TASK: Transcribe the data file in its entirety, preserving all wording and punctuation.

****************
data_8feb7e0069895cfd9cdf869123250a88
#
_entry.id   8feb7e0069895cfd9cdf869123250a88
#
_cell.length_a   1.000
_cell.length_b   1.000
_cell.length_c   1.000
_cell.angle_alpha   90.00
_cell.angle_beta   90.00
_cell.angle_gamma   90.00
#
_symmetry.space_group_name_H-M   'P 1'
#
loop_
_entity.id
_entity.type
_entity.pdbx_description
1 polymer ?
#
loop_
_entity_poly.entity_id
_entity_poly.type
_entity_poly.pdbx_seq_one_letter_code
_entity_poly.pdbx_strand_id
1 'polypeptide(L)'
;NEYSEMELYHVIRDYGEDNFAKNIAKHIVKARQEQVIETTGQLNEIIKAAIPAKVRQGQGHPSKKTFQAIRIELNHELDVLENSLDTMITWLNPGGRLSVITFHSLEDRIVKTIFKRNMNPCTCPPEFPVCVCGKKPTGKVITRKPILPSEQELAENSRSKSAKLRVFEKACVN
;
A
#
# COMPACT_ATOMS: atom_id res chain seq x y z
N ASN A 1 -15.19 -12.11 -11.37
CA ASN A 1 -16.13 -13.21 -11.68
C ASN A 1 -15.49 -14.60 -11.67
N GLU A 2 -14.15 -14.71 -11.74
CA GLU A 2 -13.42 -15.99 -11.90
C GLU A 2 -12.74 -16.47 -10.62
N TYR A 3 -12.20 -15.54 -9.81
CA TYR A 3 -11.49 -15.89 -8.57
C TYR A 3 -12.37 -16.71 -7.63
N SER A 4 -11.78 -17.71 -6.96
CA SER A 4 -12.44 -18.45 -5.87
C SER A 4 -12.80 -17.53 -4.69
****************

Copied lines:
data_8feb7e0069895cfd9cdf869123250a88
#
_entry.id   8feb7e0069895cfd9cdf869123250a88
#
_cell.length_a   1.000
_cell.length_b   1.000
_cell.length_c   1.000
_cell.angle_alpha   90.00
_cell.angle_beta   90.00
_cell.angle_gamma   90.00
#
_symmetry.space_group_name_H-M   'P 1'
#
loop_
_entity.id
_entity.type
_entity.pdbx_description
1 polymer ?
#
loop_
_entity_poly.entity_id
_entity_poly.type
_entity_poly.pdbx_seq_one_letter_code
_entity_poly.pdbx_strand_id
1 'polypeptide(L)'
;NEYSEMELYHVIRDYGEDNFAKNIAKHIVKARQEQVIETTGQLNEIIKAAIPAKVRQGQGHPSKKTFQAIRIELNHELDVLENSLDTMITWLNPGGRLSVITFHSLEDRIVKTIFKRNMNPCTCPPEFPVCVCGKKPTGKVITRKPILPSEQELAENSRSKSAKLRVFEKACVN
;
A
#
# COMPACT_ATOMS: atom_id res chain seq x y z
N ASN A 1 -15.19 -12.11 -11.37
CA ASN A 1 -16.13 -13.21 -11.68
C ASN A 1 -15.49 -14.60 -11.67
N GLU A 2 -14.15 -14.71 -11.74
CA GLU A 2 -13.42 -15.99 -11.90
C GLU A 2 -12.74 -16.47 -10.62
N TYR A 3 -12.20 -15.54 -9.81
CA TYR A 3 -11.49 -15.89 -8.57
C TYR A 3 -12.37 -16.71 -7.63
N SER A 4 -11.78 -17.71 -6.96
CA SER A 4 -12.44 -18.45 -5.87
C SER A 4 -12.80 -17.53 -4.69